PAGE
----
• Adductor Muscles: These are a group of five muscles located in the medial compartment of the thigh (adductor longus, adductor brevis, adductor magnus, gracilis, and pectineus). They extend from the anteroinferior external surface of the bony pelvis to the shaft of the femur and proximal tibia. The adductor muscles’ function is to produce adduction of the thigh at the hip joint, in which the thigh is pulled toward or past the median plane. Additionally, they contribute to the flexion of the extended thigh, as well as the extension of the flexed thigh. Furthermore, adductors contribute to the stabilization and balance of the pelvis and body posture while standing, walking, or running. 

Benefits of Reverse Lunges with Knee Hop

RLKHs have numerous benefits:

  • Aesthetics: Reverse lunges with knee hops (RLKH) nicely sculpt your glutes, hamstrings, and legs overall.
  • Power Movement: This plyometric exercise helps you run faster and jump higher as it trains your muscles for an explosive movement.
  • Faster Metabolism & Fat Loss: These lunges engage numerous muscles allowing you to burn more fat.
  • Stability: Single-leg exercises as these ones help address asymmetry in the body and cultivate balance and coordination.
  • Mobility and Flexibility: The wide range of motion utilized in RLKH helps increase mobility since stretches your hip flexors.
  • Cardiovascular Health: Reverse lunges with knee hops keep your heart rate up, making them a great cardio movement to be added to your routine.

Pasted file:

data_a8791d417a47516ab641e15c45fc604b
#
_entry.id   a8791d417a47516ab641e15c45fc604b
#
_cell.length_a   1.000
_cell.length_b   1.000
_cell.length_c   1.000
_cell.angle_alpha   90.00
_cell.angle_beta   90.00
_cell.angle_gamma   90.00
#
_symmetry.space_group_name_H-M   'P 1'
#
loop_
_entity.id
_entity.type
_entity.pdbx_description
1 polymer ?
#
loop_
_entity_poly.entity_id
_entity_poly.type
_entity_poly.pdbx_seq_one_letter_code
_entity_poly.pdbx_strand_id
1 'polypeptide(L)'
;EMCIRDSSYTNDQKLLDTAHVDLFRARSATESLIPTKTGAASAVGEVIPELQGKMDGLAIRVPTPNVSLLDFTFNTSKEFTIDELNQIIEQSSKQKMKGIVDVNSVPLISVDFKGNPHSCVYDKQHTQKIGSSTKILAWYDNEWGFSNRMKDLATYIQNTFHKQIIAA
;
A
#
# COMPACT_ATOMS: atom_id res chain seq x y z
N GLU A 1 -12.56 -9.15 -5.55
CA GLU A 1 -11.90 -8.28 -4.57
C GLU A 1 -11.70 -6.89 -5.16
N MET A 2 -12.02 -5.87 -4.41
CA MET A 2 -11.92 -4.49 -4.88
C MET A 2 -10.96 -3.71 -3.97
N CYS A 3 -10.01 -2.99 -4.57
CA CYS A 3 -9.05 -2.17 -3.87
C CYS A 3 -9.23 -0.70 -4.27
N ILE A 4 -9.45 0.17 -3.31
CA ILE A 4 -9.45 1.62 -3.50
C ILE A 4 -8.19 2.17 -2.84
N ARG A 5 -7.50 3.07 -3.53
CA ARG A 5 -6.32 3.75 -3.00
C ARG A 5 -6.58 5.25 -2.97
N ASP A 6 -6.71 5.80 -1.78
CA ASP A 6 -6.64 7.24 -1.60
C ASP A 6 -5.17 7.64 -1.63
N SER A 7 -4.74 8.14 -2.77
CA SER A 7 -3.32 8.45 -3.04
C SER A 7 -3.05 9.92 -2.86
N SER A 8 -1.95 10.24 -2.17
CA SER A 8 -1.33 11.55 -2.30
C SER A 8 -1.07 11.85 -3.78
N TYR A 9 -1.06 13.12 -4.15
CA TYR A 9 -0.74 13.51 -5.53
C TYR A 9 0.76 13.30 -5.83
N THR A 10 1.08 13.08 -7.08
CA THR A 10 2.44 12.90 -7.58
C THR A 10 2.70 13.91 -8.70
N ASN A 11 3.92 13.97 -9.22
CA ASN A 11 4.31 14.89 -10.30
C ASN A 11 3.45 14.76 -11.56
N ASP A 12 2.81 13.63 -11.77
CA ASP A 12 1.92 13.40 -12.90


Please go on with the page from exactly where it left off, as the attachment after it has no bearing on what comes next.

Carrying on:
• Improved Running: RLKHs are great for runners as they increase leg power and range of motion. They help them run more efficiently and be less prone to injury.
  • Performance: Even if you do not run, reverse lunges with knee hops can improve your performance at the gym, as they develop strength and power.
  • Versatility: RLKHs are highly versatile and can be performed anywhere and anytime without the need for any equipment.
  • Imbalance Correction: Reverse lunges involve a unilateral movement, helping you to correct imbalances and weaknesses in your lower body. Many of these are created due to movement limitations or overcompensations developed on one side of the body.
  • Hypertrophy, Strength, and Endurance: By changing the number of sets, repetitions, and loading, you can provoke physiological changes in mass and stamina. Doing 3-6 sets of 4-6 reps with moderate to heavy weight, you can increase your strength. Doing 3-5 sets of 12-20 reps with low to moderate weight, you work on your endurance. Lastly, doing 3-5 sets of 8-12 reps with moderate weight can induce muscle growth.

How to Do Reverse Lunges with Knee Hops

Now that you know all the benefits associated with reverse lunges with knee hops, you are ready to incorporate them into your routine. This is how to perform them:

  • Stand tall with feet shoulder-width apart.
  • Stand tall with your shoulders back, your chest lifted, and your core tight, avoiding any forward or backward lean.
  • Place your hands on your hips or flexed – in a jogging position.
  • Step back about one and a half times your normal stride length, landing on the ball of that foot.